(a) A committee on endangered species is created to be known as the "endangered species committee," and shall consist of nine members, including the secretary of agriculture, food and markets, the commissioner of fish and wildlife, the commissioner of forests, parks and recreation, and six members appointed by the governor from the public at large. Of the six public members, two shall be actively engaged in agricultural activities, two shall be knowledgeable concerning flora, and two shall be knowledgeable concerning fauna. Members appointed by the governor shall be entitled to reimbursement for expenses incurred in the attendance of meetings, as approved by the chairman. The chairman of the committee shall be elected from among and by the members each year. Members shall serve terms of three years, except that the governor may make appointments for a lesser term in order to prevent more than two terms from expiring in any year.
(b) The endangered species committee shall advise the secretary on all matters relating to endangered and threatened species, including whether to alter the lists of endangered and threatened species and how to protect those species.
(c) The agency of natural resources shall provide the endangered species committee with necessary staff services.
-- Added 1981, No. 188 (Adj. Sess.), § 2; amended 1987, No. 76, § 18; 2003, No. 42, § 2, eff. May 27, 2003.
The secretary, with the advice of the endangered species committee, may establish conservation programs for the conservation of threatened or endangered species of wildlife or plants. The programs may include the purchase of land or aquatic habitat and the formation of contracts for the purpose of management of wildlife or wild plant refuge areas or for other purposes.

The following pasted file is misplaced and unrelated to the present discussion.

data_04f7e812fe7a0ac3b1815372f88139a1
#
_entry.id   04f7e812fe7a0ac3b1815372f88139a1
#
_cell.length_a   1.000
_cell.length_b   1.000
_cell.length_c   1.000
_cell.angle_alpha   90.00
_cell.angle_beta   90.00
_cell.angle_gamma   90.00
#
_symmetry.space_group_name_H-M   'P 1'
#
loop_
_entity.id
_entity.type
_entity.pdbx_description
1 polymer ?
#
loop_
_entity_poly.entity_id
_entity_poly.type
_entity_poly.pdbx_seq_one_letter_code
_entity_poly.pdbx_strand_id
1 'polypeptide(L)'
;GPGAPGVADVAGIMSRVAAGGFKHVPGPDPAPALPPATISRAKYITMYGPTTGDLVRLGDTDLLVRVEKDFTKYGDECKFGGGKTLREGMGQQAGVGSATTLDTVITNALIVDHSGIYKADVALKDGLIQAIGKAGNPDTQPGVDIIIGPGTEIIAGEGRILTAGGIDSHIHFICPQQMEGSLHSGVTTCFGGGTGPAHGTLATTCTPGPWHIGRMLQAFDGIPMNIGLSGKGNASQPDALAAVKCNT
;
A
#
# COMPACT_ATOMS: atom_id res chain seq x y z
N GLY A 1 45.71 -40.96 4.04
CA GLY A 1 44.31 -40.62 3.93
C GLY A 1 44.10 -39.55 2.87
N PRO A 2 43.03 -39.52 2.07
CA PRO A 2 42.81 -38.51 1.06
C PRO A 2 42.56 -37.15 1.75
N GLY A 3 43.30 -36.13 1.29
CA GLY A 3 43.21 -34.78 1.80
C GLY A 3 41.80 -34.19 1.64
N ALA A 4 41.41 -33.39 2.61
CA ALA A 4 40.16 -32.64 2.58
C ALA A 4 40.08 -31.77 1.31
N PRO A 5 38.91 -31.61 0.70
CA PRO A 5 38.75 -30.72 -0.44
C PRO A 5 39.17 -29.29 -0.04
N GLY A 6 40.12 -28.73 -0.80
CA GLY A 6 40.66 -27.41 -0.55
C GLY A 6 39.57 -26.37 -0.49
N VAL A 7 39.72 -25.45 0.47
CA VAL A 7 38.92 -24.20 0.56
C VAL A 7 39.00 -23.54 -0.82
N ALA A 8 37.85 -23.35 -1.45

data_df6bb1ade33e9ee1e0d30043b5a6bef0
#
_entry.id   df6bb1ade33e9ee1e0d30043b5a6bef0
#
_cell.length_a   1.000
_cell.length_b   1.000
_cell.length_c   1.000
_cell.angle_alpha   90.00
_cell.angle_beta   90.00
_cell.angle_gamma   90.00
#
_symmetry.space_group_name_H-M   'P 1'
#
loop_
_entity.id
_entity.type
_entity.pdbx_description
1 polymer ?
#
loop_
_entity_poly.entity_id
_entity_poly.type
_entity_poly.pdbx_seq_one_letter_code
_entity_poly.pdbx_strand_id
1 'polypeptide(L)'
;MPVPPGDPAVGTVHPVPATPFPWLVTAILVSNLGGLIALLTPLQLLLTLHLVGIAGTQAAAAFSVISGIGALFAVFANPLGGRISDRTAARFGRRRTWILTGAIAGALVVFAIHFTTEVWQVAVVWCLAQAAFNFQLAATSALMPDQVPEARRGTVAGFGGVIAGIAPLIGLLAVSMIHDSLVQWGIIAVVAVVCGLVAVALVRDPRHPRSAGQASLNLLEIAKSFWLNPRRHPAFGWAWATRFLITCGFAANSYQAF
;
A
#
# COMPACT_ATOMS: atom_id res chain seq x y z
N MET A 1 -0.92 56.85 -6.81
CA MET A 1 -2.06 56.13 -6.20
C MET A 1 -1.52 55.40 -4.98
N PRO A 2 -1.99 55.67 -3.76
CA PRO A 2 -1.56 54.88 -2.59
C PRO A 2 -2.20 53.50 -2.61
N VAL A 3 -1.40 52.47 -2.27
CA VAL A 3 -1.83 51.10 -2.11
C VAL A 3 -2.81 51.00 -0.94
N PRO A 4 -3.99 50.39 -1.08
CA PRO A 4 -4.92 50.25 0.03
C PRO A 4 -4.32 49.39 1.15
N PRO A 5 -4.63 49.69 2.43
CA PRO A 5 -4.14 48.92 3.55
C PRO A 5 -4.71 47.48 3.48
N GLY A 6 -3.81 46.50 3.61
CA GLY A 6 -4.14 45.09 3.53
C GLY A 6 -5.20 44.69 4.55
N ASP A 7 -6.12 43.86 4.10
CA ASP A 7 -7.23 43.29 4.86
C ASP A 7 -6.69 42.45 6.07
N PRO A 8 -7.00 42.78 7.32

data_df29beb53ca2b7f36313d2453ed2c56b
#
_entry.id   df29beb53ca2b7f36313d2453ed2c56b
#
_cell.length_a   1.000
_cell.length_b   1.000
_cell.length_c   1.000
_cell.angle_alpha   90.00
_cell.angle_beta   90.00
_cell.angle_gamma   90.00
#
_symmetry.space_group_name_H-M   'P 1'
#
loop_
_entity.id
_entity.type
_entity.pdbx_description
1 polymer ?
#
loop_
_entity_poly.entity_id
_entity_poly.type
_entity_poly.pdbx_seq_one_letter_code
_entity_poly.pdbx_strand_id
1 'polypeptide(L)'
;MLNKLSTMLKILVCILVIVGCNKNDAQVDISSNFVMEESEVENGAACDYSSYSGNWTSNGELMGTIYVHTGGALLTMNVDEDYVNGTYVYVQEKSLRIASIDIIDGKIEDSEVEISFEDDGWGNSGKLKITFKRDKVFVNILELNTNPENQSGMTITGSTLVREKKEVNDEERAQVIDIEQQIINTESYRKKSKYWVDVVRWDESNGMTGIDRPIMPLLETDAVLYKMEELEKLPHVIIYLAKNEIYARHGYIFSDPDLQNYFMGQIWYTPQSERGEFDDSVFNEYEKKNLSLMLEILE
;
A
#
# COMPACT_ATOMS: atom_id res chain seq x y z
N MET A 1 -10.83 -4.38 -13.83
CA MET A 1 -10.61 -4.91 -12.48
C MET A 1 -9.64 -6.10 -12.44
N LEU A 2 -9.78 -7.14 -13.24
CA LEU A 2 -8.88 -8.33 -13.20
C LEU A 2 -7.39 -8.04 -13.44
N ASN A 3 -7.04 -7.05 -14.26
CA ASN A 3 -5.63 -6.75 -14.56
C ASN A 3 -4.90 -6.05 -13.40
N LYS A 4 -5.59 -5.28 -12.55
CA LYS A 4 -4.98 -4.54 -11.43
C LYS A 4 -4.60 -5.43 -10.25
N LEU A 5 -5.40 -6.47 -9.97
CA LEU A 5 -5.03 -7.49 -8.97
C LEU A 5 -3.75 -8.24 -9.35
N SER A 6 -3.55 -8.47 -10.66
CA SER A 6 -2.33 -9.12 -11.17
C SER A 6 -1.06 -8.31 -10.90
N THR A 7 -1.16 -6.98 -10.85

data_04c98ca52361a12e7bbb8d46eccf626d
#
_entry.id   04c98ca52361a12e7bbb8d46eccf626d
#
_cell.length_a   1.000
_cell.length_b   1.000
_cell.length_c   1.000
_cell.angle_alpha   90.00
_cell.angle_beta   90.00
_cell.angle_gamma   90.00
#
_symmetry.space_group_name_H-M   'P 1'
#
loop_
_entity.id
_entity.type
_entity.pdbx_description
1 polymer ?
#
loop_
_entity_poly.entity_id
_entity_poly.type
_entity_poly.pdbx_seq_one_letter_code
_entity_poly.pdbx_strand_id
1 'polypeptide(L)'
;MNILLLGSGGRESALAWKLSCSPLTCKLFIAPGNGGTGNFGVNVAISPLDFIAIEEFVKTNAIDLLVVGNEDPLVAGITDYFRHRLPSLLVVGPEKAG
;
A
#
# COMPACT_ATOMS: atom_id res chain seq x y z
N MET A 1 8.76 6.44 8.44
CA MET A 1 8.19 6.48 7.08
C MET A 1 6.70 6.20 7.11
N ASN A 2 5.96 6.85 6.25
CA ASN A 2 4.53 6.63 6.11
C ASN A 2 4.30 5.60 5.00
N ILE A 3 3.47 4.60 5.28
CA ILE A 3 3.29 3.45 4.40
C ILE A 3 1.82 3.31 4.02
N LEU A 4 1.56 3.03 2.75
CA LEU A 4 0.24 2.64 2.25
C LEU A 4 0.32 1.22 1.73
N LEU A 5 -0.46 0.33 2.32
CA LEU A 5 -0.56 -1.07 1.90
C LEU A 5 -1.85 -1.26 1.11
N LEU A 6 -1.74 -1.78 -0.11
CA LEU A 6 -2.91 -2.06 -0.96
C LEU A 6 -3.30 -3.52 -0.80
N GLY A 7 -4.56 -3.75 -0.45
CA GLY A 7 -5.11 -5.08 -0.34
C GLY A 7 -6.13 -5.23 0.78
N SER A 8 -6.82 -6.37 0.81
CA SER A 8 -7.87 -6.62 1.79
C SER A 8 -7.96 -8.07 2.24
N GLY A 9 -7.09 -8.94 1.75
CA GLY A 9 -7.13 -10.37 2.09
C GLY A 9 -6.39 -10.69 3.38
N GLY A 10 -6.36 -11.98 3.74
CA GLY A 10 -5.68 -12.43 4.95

-- Added 1981, No. 188 (Adj. Sess.), § 2.
§ 5406. Cooperation by other agencies
All agencies of this state shall review programs administered by them which may relate to this chapter and shall, in consultation with the secretary, utilize their authorities only in a manner which does not jeopardize the conservation programs established by this chapter or by the secretary under its authority.
-- Added 1981, No. 188 (Adj. Sess.), § 2.
In addition to other methods of enforcement authorized by law, the secretary may direct under this section that wildlife or wild plants which were seized because of violation of this chapter be transferred to a zoological, botanical, educational or scientific institution, and that the costs of the transfer may be charged to the violator. The secretary, with the advice of the endangered species committee, may adopt rules for the implementation of this section.
-- Added 1981, No. 188 (Adj. Sess.), § 2.
(a) Notwithstanding any provision of this chapter, after obtaining the advice of the endangered species committee, the secretary may permit, under such terms and conditions as the secretary may prescribe by rule, any act otherwise prohibited by this chapter if done for any of the following purposes: scientific purposes; to enhance the propagation or survival of a species; economic hardship; zoological exhibition; educational purposes; noncommercial cultural or ceremonial purposes;or special purposes consistent with the purposes of the federal Endangered Species Act. [FN1]
(b) Nothing in this chapter shall prevent a person who holds a proper permit from the federal government or any other state from transporting a member of an endangered or threatened species from a point outside this state to another point within or without this state.